In their hallway, away from the police, Sherlock looks so genuinely happy. It’s the first time you see him really happy, really laughing and not just sniggering. He’s just…he’s thrilled that this man has appeared. He’s not afraid of Sherlock, not intimidated or threatened, doesn’t care that he makes mistakes, doesn’t take Sherlock’s irritability and snippiness personally, doesn’t care that he’s not normal, has a similar appreciation for action and adventure, shares his dissatisfaction with everyday tedium, and has a similar sense of humor. There’s just one more thing.

“Ms. Hudson, Doctor Watson will take the room upstairs.” “Says who?” “Says the man at the door.”

When Angelo knocks on the door and John goes to answer it, there’s a shot of Sherlock breathing deeply and looking down at the floor. It’s very brief, but he looks like he’s stealing himself, as if he’s about to be punched in the face. I think this is his final test for John as an ally.

If there’s one thing in the world someone is going to get pissed off about, it’s having their deep-rooted psychological issues being dismissed as being all in their head and, moreover, having that fact handed to them by a total stranger.

Angelo is literally laughing at John. “He said you forgot this.”

If John was going to be touchy about any of his issues, it’s that one. In his early blog entries he repeatedly complains that no one says anything about his limp. John’s identity had become very focused on being a wounded soldier and you’d better believe John could have interpreted this as Sherlock saying, “the fact that you’re still dwelling on your traumatic, life-threatening injury is totally ridiculous.” It was a real possibility that John would’ve taken that badly. He might have easily gotten embarrassed and defensive and have made up some line about how it was just adrenaline and Sherlock does NOT know everything about him and he’s WRONG. I mean…this is a psychological condition to John and what Sherlock is doing is basically equivalent to telling someone with chronic depression that they could have solved everything all along by smiling more. It could have gone very differently.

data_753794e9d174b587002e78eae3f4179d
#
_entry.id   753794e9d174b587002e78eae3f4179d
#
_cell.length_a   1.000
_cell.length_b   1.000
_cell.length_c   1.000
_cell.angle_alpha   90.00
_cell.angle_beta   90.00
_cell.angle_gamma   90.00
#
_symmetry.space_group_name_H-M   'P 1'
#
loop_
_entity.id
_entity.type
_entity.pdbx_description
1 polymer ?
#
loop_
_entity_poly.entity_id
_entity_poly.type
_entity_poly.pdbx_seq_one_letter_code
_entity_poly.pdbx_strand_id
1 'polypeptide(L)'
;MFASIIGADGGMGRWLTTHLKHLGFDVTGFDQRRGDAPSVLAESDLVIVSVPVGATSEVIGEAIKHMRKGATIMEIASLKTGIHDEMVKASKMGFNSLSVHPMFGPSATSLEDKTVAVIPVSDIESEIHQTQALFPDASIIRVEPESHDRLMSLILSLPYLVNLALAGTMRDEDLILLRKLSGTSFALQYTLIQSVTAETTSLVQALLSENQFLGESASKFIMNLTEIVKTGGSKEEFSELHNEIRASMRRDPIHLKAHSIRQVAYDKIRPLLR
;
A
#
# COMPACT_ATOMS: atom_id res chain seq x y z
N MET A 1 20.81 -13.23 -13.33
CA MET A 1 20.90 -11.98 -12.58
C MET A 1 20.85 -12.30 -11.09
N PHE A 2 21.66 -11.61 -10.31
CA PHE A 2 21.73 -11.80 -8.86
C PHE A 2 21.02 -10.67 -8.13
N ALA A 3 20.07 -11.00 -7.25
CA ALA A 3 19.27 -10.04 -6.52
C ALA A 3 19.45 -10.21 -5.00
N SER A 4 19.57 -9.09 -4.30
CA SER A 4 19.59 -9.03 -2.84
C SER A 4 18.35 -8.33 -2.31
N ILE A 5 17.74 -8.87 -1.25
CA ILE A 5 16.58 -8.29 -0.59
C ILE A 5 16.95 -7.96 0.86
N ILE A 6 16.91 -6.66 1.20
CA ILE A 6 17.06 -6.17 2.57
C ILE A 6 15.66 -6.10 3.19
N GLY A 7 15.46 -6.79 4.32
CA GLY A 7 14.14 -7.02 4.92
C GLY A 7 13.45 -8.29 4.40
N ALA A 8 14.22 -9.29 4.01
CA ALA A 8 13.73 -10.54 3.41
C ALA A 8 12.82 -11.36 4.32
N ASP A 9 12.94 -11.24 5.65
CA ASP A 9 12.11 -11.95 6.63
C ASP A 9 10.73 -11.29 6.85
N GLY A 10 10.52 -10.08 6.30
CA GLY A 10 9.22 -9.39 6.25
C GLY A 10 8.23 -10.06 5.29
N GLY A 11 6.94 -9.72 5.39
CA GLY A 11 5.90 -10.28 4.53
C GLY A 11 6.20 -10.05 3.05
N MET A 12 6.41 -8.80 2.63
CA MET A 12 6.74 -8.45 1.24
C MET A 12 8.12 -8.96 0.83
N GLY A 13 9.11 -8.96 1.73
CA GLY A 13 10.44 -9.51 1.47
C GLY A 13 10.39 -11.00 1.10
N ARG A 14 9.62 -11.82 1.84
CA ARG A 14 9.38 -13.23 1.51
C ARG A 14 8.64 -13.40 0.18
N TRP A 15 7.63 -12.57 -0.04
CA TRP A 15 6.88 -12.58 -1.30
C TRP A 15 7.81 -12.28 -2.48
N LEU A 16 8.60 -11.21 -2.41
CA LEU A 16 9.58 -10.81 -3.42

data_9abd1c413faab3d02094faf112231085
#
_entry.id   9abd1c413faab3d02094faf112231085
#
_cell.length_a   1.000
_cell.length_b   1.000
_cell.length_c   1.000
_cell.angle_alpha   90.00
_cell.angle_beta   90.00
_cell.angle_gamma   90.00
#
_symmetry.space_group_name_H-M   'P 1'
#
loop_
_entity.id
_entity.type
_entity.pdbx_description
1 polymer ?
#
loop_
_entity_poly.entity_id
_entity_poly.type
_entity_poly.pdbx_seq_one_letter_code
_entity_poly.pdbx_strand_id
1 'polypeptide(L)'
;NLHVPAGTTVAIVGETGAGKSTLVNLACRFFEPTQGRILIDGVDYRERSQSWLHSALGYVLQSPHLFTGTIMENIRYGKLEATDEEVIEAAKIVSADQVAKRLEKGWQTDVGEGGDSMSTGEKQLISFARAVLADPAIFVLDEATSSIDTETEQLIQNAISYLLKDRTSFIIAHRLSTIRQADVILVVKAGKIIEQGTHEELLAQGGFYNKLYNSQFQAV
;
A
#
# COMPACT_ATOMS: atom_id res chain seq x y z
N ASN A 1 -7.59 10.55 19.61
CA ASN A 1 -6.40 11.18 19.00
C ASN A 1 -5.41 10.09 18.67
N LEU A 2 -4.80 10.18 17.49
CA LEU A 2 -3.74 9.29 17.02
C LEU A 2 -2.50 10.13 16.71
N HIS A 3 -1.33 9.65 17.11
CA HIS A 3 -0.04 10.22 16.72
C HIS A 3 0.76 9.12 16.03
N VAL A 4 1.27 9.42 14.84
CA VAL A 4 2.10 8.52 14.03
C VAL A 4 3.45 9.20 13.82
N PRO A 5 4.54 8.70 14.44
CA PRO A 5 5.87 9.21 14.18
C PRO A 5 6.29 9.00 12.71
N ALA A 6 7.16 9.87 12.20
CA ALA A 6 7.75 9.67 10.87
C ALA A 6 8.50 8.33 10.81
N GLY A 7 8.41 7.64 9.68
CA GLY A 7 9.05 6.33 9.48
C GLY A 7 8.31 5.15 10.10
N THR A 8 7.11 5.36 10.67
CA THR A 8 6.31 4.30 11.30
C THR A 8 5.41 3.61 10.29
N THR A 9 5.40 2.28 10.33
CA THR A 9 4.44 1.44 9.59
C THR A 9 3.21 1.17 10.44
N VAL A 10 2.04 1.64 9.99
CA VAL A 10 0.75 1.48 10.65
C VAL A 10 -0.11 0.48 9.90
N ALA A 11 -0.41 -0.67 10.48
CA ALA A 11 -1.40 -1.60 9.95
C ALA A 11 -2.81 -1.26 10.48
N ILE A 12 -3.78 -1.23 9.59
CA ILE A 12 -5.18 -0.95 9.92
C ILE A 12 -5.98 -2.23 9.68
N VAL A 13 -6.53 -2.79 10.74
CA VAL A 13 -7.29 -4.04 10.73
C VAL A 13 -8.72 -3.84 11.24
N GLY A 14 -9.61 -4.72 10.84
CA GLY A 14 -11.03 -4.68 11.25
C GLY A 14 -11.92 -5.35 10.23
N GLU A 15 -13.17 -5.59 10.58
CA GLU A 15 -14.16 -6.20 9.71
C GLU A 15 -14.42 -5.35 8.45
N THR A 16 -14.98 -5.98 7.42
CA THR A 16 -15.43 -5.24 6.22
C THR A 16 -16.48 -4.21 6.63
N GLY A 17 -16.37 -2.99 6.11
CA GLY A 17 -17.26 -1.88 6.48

John smiles though. He doesn’t do any of those things and when he looks back in Sherlock is absolutely beaming. He’s thrilled. If John’s not going to get angry about having that thrown in his face then there’s probably nothing that Sherlock’s unique abilities—the part of him that he knows drives people away—can do that will ruin things. He finally has his shot at a normal friendship. A real one.

Once upstairs things are pretty self-explanatory. John has decided that Sherlock is awesome and readily defends him even though he has no information about his drug use history. I think John feels that the detectives were wrong in their other assessments of him and therefore are probably wrong about all of them. He goes ahead and defends Sherlock even if he doesn’t know if he’s right or not and Sherlock, in turn, bounces ideas off of John and asks specifically for John’s assistance.

 When he realizes he’s said something socially inappropriate he runs it by John in a peculiarly childlike way. “Bit not good?” “Bit not good, yeah.” It’s an odd question really, but it’s interesting that John responds in kind. He uses the exact same language back with him, which reflects a willingness to meet Sherlock on whatever level he’s at.